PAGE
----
NYU Langone Researchers Report What Happens When Multiple Sclerosis Patients Abandon Treatment

NYU Langone Researchers Report What Happens When Multiple Sclerosis Patients Abandon Treatment

A team led by researchers at the New York University (NYU) Langone Medical Center recently assessed what happens when clinically stable patients with multiple sclerosis (MS) stop taking their medication and found that almost 40% of them experience to some extent a return in disease activity and related symptoms. The results of this study were presented on April 22, 2015 during the American Academy of Neurology Annual Meeting being held in Washington, D.C, Poster Session V – P5.192 entitled “Doctor, can I stop my medicine? Analysis of disease course after stopping disease-modifying therapy in stable MS patients.”

MS is a chronic, progressive neurodegenerative disorder that results from the attack on the central nervous system by the body’s own immune system, causing inflammation and damage to the myelin layer that covers and protects neurons. Myelin loss leads to impairment in signal transmission along nerve fibers, affecting motor function (like coordination, balance, speech and vision), causing irreversible neurological disability and partial or complete paralysis. It is estimated that more than 2.3 million people in the world suffer from MS.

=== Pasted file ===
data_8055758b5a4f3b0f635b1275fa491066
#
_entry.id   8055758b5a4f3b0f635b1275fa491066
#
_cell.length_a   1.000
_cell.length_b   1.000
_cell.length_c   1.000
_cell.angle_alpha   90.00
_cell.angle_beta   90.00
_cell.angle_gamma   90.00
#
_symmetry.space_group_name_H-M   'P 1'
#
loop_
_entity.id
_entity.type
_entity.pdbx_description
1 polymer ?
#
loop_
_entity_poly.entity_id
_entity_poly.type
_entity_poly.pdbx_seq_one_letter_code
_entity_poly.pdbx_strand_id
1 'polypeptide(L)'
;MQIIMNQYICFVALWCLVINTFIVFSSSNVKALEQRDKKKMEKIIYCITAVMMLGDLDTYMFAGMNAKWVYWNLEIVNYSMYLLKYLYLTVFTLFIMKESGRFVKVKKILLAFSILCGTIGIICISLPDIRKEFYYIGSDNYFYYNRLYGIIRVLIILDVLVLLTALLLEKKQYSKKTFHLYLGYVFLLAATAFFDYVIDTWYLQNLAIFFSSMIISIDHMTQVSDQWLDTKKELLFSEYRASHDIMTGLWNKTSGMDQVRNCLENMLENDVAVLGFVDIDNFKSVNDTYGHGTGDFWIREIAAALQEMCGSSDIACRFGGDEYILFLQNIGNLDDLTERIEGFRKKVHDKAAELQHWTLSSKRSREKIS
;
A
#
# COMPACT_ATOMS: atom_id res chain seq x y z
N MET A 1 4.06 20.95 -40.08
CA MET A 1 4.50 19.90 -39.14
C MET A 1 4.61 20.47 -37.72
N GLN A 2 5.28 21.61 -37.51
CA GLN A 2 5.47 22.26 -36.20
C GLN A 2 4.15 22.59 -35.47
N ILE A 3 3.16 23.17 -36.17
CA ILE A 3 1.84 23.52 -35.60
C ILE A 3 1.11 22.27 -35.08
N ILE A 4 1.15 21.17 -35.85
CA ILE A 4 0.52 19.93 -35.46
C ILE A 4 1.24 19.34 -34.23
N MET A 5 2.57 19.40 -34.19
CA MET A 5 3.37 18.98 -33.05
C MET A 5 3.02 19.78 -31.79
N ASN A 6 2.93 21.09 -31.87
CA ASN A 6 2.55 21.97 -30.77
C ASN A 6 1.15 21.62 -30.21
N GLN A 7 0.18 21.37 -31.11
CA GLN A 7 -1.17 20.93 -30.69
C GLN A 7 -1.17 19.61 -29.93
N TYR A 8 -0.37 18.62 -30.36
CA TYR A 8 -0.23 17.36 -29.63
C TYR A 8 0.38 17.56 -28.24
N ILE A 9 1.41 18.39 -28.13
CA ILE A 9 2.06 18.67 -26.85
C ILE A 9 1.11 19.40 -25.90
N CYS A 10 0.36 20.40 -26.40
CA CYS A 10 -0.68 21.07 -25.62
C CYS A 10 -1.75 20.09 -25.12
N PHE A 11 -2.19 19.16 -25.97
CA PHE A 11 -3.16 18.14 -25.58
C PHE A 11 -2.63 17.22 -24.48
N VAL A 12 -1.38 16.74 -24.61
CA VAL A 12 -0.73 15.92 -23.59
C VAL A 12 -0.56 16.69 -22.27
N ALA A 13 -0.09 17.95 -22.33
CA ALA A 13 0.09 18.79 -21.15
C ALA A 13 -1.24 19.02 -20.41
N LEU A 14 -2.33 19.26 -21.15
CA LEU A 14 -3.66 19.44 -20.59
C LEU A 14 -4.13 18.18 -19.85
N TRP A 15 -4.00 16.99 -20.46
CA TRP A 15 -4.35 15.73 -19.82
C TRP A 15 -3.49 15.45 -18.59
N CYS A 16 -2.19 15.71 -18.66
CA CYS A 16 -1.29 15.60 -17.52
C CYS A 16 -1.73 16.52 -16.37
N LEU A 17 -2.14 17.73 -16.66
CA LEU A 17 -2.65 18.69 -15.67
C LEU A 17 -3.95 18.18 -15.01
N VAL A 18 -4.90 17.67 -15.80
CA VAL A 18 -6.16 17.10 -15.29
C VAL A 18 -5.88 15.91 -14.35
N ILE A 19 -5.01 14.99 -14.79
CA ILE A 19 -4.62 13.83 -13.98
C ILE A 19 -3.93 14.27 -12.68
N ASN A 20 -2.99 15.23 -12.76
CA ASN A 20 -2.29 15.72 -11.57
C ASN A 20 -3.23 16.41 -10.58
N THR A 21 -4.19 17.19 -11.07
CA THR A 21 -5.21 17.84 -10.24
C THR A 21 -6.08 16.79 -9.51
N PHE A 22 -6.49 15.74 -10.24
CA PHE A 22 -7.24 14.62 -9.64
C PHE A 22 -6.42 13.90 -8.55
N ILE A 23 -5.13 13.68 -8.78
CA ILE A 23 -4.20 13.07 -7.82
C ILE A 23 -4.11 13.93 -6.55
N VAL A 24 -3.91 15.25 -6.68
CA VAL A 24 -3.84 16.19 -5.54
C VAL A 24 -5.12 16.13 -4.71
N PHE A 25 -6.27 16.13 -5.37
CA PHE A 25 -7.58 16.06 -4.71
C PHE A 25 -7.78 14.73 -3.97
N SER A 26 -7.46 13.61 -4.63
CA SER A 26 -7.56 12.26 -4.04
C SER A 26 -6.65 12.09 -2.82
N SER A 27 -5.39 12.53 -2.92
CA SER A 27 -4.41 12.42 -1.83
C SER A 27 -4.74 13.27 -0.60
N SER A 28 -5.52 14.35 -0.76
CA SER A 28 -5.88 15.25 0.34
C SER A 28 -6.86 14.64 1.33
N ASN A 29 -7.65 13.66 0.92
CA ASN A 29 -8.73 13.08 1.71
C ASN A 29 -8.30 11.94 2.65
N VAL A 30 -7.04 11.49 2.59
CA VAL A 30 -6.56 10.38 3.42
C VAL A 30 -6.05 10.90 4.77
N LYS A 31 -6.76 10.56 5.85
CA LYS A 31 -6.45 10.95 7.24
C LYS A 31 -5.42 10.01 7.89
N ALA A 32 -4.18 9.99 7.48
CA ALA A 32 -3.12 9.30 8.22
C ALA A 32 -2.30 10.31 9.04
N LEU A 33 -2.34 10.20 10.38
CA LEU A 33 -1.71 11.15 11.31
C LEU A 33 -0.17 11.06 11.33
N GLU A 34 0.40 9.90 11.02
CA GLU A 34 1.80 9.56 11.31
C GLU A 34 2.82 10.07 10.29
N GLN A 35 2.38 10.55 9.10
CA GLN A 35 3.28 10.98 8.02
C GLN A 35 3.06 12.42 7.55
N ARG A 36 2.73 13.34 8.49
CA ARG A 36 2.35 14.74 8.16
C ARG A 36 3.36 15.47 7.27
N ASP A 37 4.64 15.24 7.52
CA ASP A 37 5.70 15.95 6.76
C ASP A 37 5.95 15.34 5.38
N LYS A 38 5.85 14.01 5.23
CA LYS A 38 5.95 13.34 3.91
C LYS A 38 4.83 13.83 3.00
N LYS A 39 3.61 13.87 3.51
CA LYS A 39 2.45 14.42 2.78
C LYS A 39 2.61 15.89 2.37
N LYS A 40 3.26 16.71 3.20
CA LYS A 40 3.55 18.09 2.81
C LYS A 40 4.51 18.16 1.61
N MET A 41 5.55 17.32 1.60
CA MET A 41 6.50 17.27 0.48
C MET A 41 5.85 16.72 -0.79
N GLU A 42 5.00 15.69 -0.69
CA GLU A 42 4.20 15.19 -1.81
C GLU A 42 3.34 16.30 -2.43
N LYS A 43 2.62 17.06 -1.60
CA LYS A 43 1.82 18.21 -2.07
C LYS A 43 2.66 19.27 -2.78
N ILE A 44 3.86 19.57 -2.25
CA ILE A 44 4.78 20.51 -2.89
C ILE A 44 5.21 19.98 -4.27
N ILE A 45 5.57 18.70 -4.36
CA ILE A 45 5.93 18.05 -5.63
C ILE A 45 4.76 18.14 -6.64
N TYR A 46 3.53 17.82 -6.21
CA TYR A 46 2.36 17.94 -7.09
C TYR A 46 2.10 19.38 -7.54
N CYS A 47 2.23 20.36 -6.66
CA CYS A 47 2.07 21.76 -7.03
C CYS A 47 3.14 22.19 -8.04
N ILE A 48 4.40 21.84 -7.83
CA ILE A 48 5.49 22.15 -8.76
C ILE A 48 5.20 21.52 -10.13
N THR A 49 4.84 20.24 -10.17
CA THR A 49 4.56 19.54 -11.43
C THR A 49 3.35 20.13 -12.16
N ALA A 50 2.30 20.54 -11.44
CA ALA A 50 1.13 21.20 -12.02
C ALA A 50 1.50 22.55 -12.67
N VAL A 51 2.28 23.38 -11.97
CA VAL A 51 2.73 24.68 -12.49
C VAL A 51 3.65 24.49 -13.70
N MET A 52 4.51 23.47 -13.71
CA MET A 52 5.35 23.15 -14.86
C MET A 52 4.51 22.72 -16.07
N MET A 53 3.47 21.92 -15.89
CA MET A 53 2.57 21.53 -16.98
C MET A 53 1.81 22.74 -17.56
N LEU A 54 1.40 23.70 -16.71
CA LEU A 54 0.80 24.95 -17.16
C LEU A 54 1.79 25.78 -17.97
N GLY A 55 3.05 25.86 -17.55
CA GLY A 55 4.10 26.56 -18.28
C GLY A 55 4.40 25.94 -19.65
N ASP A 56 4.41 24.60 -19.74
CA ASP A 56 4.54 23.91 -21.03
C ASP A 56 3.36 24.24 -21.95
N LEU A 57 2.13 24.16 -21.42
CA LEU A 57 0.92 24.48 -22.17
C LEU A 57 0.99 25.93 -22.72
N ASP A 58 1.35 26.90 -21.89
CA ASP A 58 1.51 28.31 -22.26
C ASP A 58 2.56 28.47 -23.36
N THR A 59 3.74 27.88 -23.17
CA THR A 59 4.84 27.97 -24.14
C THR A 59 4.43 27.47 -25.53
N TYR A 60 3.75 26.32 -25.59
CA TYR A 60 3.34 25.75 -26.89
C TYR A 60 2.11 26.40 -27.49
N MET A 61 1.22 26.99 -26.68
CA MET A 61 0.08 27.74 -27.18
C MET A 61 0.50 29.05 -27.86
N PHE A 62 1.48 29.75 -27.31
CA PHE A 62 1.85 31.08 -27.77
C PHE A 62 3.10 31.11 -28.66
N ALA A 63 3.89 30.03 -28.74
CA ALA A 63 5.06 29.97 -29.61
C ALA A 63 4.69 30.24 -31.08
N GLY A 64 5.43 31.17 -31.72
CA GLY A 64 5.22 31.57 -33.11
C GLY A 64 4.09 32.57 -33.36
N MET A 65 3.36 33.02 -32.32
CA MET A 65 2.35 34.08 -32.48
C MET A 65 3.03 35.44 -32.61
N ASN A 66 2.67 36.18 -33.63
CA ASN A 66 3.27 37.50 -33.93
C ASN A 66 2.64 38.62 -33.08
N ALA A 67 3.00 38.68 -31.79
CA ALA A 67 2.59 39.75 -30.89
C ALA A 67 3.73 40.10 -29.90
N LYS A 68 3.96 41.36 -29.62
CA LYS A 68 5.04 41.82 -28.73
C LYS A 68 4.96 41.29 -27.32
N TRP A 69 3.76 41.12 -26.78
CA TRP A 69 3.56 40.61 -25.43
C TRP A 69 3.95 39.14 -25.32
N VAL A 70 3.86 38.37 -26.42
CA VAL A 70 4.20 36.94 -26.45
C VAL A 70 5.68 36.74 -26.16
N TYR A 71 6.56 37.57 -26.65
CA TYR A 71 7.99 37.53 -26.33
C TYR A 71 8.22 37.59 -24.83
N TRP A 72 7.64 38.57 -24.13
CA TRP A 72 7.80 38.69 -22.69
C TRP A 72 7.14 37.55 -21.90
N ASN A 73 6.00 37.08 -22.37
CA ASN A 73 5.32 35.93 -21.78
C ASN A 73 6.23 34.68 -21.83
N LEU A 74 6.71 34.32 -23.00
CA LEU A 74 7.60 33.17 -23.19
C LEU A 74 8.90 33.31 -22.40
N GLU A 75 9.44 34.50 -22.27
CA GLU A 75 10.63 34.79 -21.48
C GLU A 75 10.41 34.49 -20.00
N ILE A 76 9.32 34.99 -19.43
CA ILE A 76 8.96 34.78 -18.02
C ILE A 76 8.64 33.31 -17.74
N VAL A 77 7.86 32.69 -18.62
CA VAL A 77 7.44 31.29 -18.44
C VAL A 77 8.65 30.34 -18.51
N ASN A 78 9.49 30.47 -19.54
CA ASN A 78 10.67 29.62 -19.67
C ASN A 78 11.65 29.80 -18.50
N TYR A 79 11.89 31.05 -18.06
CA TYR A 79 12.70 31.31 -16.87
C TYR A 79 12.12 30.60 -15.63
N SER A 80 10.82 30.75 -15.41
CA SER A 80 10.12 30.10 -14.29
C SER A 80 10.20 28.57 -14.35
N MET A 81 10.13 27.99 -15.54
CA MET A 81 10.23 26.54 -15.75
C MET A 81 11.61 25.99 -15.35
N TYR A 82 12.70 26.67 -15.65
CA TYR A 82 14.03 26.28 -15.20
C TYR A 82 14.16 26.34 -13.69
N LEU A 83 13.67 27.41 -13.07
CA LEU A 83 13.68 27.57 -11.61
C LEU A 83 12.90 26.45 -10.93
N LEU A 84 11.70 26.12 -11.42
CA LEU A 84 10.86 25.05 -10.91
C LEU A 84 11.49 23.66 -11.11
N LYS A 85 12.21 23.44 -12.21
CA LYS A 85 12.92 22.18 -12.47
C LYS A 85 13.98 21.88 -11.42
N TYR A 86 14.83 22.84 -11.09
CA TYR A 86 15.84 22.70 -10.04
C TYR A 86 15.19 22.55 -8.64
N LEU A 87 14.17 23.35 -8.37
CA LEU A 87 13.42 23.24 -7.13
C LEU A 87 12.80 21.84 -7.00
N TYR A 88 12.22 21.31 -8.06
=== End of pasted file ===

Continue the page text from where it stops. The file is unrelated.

Disease-modifying medication can help in the management of MS by reducing the symptoms and slowing disease progression. According to the National Multiple Sclerosis Society (NMSS), some patients, however, abandon medication due to related side effects, the fact that they still have exacerbations, the perception that they are not feeling better or due to insurance reasons.

“Decisions regarding stopping disease-modifying therapy may have implications for short and long-term prognosis. We know a lot about what happens when therapy is started, but we know very little about what happens when therapy is stopped,” noted the study’s lead author Dr. Ilya Kister in a NYU Langone press release.